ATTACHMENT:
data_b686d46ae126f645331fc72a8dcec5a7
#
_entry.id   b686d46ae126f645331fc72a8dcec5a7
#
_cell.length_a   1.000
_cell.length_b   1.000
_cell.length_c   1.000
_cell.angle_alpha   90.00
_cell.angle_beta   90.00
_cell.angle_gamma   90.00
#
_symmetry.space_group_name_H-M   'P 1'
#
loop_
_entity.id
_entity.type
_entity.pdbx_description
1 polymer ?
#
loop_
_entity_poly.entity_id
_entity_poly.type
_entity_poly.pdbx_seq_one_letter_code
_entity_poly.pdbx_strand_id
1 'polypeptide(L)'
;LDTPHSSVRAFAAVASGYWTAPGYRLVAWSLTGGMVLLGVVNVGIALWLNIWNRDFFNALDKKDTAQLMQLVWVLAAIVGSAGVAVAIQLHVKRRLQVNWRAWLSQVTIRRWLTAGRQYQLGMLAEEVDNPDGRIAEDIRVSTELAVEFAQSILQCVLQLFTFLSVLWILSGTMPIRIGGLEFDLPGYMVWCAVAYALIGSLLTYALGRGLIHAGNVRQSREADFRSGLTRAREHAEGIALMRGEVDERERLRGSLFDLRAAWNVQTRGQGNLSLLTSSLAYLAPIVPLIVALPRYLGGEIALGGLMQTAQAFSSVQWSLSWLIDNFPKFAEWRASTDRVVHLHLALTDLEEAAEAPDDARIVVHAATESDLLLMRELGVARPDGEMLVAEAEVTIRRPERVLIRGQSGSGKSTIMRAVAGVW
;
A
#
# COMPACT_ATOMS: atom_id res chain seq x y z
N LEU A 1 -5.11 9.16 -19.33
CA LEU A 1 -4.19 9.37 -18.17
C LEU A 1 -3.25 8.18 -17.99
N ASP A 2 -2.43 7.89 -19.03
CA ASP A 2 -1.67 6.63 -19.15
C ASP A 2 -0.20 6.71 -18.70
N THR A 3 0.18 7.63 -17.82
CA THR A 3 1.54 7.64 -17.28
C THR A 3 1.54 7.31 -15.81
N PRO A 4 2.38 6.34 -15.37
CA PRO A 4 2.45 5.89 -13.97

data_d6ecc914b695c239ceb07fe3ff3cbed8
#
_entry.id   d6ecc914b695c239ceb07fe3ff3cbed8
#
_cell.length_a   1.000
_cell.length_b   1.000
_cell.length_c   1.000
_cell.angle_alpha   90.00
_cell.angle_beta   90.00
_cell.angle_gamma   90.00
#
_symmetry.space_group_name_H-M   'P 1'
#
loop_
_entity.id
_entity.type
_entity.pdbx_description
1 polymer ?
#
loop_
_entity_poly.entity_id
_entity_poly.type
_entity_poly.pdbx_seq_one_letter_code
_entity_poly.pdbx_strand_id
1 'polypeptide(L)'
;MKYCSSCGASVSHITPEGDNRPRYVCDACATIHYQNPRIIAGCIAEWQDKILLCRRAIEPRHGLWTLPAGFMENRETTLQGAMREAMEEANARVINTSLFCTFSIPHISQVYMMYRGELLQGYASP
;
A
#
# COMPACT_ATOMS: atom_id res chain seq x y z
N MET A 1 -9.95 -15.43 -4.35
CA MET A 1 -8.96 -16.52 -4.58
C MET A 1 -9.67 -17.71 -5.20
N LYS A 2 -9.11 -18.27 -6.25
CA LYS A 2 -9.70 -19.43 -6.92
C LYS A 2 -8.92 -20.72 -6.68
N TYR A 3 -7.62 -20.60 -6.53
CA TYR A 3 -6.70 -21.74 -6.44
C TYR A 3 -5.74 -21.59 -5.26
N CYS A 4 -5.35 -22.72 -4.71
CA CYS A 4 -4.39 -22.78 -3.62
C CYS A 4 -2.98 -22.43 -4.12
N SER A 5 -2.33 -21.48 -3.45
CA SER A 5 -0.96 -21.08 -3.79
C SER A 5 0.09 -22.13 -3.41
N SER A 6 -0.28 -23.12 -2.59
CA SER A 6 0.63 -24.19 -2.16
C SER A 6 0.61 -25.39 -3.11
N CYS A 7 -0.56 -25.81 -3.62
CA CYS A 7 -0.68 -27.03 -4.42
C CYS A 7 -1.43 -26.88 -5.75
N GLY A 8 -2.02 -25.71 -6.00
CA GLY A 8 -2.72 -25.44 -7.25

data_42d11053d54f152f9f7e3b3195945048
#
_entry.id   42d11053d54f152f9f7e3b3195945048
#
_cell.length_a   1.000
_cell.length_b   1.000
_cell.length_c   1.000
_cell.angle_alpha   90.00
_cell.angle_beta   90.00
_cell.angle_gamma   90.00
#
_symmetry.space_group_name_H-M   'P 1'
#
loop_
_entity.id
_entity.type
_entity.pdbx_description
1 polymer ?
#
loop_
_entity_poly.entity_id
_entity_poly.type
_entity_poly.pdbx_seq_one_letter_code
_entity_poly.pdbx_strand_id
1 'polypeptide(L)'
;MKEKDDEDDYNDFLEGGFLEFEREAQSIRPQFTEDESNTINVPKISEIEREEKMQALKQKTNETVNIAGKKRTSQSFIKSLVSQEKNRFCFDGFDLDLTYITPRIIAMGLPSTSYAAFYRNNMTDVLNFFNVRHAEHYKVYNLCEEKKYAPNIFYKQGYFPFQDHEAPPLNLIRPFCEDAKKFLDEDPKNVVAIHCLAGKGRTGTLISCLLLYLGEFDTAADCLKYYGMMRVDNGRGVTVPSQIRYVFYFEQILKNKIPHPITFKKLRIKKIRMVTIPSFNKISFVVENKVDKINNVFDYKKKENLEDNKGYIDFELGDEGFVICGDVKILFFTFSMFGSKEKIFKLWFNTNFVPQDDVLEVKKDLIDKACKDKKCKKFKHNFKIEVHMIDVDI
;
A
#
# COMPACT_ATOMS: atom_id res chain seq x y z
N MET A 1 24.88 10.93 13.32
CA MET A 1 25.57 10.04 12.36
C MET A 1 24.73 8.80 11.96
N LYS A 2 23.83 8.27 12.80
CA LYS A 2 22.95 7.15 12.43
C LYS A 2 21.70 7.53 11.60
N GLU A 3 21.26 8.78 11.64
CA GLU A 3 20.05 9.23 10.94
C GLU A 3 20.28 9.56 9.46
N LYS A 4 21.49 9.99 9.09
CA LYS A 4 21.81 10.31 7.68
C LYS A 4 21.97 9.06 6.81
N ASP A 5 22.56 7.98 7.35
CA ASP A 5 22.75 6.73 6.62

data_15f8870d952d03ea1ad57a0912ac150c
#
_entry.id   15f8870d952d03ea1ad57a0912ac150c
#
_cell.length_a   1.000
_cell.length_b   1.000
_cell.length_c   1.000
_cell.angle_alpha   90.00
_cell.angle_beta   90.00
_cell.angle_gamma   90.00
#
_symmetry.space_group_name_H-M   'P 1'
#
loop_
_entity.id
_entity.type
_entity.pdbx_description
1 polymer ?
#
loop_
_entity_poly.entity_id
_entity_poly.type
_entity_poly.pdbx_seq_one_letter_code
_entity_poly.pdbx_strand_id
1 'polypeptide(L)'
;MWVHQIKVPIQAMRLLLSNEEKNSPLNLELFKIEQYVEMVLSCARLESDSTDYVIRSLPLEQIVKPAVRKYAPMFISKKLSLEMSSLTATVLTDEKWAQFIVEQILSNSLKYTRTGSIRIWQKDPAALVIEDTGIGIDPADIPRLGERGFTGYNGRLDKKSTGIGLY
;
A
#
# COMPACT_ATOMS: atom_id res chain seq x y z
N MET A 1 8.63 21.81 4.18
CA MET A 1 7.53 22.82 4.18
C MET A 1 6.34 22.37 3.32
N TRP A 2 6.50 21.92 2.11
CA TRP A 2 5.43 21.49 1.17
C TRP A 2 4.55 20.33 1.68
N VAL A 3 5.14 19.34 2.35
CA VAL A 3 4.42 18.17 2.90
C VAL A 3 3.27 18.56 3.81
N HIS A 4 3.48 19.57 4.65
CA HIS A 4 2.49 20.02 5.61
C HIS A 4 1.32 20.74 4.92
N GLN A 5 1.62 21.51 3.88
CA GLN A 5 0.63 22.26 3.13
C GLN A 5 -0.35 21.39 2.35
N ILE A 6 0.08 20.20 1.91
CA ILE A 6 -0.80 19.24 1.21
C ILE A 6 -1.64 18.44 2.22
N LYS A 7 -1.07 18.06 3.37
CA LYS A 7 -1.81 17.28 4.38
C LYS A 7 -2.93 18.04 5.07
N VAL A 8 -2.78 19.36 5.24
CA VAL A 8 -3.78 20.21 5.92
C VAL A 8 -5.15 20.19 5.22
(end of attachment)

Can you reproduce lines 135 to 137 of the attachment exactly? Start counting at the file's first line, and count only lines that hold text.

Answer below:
CA LYS A 4 21.81 10.31 7.68
C LYS A 4 21.97 9.06 6.81
N ASP A 5 22.56 7.98 7.35